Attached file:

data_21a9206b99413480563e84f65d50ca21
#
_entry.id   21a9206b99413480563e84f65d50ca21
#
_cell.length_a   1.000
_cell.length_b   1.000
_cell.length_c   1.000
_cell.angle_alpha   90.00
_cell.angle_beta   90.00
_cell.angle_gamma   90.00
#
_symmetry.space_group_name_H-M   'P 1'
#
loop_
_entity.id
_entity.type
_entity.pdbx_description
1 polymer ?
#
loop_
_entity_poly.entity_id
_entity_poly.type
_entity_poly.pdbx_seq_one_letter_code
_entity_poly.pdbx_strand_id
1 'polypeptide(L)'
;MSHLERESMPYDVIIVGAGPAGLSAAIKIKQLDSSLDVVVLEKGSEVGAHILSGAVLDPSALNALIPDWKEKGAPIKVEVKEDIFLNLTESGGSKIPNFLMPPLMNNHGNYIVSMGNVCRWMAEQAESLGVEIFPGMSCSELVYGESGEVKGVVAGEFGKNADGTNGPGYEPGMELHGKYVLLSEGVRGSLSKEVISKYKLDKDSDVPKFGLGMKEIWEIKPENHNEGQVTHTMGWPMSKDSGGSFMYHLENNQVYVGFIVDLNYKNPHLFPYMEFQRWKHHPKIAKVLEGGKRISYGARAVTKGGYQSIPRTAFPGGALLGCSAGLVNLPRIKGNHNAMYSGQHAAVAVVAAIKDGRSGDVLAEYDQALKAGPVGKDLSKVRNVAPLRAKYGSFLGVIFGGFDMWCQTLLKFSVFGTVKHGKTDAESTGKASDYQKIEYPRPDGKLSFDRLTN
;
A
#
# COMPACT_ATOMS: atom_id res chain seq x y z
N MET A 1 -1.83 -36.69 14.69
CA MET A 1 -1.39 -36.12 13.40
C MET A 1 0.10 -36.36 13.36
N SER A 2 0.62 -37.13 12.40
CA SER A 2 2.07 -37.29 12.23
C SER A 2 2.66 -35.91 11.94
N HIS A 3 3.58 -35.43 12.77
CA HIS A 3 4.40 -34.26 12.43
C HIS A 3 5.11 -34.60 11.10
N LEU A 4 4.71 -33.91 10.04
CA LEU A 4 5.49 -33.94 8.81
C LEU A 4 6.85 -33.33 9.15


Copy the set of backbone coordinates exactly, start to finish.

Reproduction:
data_21a9206b99413480563e84f65d50ca21
#
_entry.id   21a9206b99413480563e84f65d50ca21
#
_cell.length_a   1.000
_cell.length_b   1.000
_cell.length_c   1.000
_cell.angle_alpha   90.00
_cell.angle_beta   90.00
_cell.angle_gamma   90.00
#
_symmetry.space_group_name_H-M   'P 1'
#
loop_
_entity.id
_entity.type
_entity.pdbx_description
1 polymer ?
#
loop_
_entity_poly.entity_id
_entity_poly.type
_entity_poly.pdbx_seq_one_letter_code
_entity_poly.pdbx_strand_id
1 'polypeptide(L)'
;MSHLERESMPYDVIIVGAGPAGLSAAIKIKQLDSSLDVVVLEKGSEVGAHILSGAVLDPSALNALIPDWKEKGAPIKVEVKEDIFLNLTESGGSKIPNFLMPPLMNNHGNYIVSMGNVCRWMAEQAESLGVEIFPGMSCSELVYGESGEVKGVVAGEFGKNADGTNGPGYEPGMELHGKYVLLSEGVRGSLSKEVISKYKLDKDSDVPKFGLGMKEIWEIKPENHNEGQVTHTMGWPMSKDSGGSFMYHLENNQVYVGFIVDLNYKNPHLFPYMEFQRWKHHPKIAKVLEGGKRISYGARAVTKGGYQSIPRTAFPGGALLGCSAGLVNLPRIKGNHNAMYSGQHAAVAVVAAIKDGRSGDVLAEYDQALKAGPVGKDLSKVRNVAPLRAKYGSFLGVIFGGFDMWCQTLLKFSVFGTVKHGKTDAESTGKASDYQKIEYPRPDGKLSFDRLTN
;
A
#
# COMPACT_ATOMS: atom_id res chain seq x y z
N MET A 1 -1.83 -36.69 14.69
CA MET A 1 -1.39 -36.12 13.40
C MET A 1 0.10 -36.36 13.36
N SER A 2 0.62 -37.13 12.40
CA SER A 2 2.07 -37.29 12.23
C SER A 2 2.66 -35.91 11.94
N HIS A 3 3.58 -35.43 12.77
CA HIS A 3 4.40 -34.26 12.43
C HIS A 3 5.11 -34.60 11.10
N LEU A 4 4.71 -33.91 10.04
CA LEU A 4 5.49 -33.94 8.81
C LEU A 4 6.85 -33.33 9.15